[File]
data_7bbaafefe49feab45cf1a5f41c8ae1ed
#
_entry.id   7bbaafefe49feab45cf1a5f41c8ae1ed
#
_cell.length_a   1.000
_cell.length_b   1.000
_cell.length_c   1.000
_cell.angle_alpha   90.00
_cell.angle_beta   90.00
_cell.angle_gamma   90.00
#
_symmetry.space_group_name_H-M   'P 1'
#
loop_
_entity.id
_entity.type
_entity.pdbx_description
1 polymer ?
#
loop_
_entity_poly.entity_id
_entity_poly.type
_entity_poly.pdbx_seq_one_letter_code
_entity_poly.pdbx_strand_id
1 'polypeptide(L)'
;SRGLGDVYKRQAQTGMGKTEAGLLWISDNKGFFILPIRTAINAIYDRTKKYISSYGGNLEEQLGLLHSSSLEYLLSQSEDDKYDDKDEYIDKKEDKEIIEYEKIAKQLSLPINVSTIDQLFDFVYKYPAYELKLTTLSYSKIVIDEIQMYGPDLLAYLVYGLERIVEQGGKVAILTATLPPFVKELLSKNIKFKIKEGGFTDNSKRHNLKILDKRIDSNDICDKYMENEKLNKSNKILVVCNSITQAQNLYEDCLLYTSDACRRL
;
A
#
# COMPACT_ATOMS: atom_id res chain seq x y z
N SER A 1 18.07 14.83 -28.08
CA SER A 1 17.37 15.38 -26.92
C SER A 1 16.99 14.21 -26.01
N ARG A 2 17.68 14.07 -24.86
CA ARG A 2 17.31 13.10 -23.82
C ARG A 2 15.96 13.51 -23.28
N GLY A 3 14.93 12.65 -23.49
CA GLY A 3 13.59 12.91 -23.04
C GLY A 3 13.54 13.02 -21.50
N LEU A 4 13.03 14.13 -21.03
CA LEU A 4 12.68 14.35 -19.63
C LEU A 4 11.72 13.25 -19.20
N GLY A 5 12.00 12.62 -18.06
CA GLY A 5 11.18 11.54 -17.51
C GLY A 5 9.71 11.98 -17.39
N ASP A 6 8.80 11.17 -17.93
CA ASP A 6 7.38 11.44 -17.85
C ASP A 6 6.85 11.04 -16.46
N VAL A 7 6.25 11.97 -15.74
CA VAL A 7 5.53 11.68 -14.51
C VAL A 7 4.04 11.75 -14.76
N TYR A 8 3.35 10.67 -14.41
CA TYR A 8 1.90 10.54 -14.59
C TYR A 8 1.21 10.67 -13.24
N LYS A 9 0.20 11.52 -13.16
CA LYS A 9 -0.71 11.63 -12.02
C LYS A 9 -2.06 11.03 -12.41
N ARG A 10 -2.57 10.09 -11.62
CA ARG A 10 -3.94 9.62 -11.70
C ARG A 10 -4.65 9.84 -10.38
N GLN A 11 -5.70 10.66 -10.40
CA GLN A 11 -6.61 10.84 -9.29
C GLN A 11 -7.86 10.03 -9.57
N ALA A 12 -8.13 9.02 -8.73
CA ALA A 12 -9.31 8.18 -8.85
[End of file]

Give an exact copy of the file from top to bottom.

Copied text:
data_7bbaafefe49feab45cf1a5f41c8ae1ed
#
_entry.id   7bbaafefe49feab45cf1a5f41c8ae1ed
#
_cell.length_a   1.000
_cell.length_b   1.000
_cell.length_c   1.000
_cell.angle_alpha   90.00
_cell.angle_beta   90.00
_cell.angle_gamma   90.00
#
_symmetry.space_group_name_H-M   'P 1'
#
loop_
_entity.id
_entity.type
_entity.pdbx_description
1 polymer ?
#
loop_
_entity_poly.entity_id
_entity_poly.type
_entity_poly.pdbx_seq_one_letter_code
_entity_poly.pdbx_strand_id
1 'polypeptide(L)'
;SRGLGDVYKRQAQTGMGKTEAGLLWISDNKGFFILPIRTAINAIYDRTKKYISSYGGNLEEQLGLLHSSSLEYLLSQSEDDKYDDKDEYIDKKEDKEIIEYEKIAKQLSLPINVSTIDQLFDFVYKYPAYELKLTTLSYSKIVIDEIQMYGPDLLAYLVYGLERIVEQGGKVAILTATLPPFVKELLSKNIKFKIKEGGFTDNSKRHNLKILDKRIDSNDICDKYMENEKLNKSNKILVVCNSITQAQNLYEDCLLYTSDACRRL
;
A
#
# COMPACT_ATOMS: atom_id res chain seq x y z
N SER A 1 18.07 14.83 -28.08
CA SER A 1 17.37 15.38 -26.92
C SER A 1 16.99 14.21 -26.01
N ARG A 2 17.68 14.07 -24.86
CA ARG A 2 17.31 13.10 -23.82
C ARG A 2 15.96 13.51 -23.28
N GLY A 3 14.93 12.65 -23.49
CA GLY A 3 13.59 12.91 -23.04
C GLY A 3 13.54 13.02 -21.50
N LEU A 4 13.03 14.13 -21.03
CA LEU A 4 12.68 14.35 -19.63
C LEU A 4 11.72 13.25 -19.20
N GLY A 5 12.00 12.62 -18.06
CA GLY A 5 11.18 11.54 -17.51
C GLY A 5 9.71 11.98 -17.39
N ASP A 6 8.80 11.17 -17.93
CA ASP A 6 7.38 11.44 -17.85
C ASP A 6 6.85 11.04 -16.46
N VAL A 7 6.25 11.97 -15.74
CA VAL A 7 5.53 11.68 -14.51
C VAL A 7 4.04 11.75 -14.76
N TYR A 8 3.35 10.67 -14.41
CA TYR A 8 1.90 10.54 -14.59
C TYR A 8 1.21 10.67 -13.24
N LYS A 9 0.20 11.52 -13.16
CA LYS A 9 -0.71 11.63 -12.02
C LYS A 9 -2.06 11.03 -12.41
N ARG A 10 -2.57 10.09 -11.62
CA ARG A 10 -3.94 9.62 -11.70
C ARG A 10 -4.65 9.84 -10.38
N GLN A 11 -5.70 10.66 -10.40
CA GLN A 11 -6.61 10.84 -9.29
C GLN A 11 -7.86 10.03 -9.57
N ALA A 12 -8.13 9.02 -8.73
CA ALA A 12 -9.31 8.18 -8.85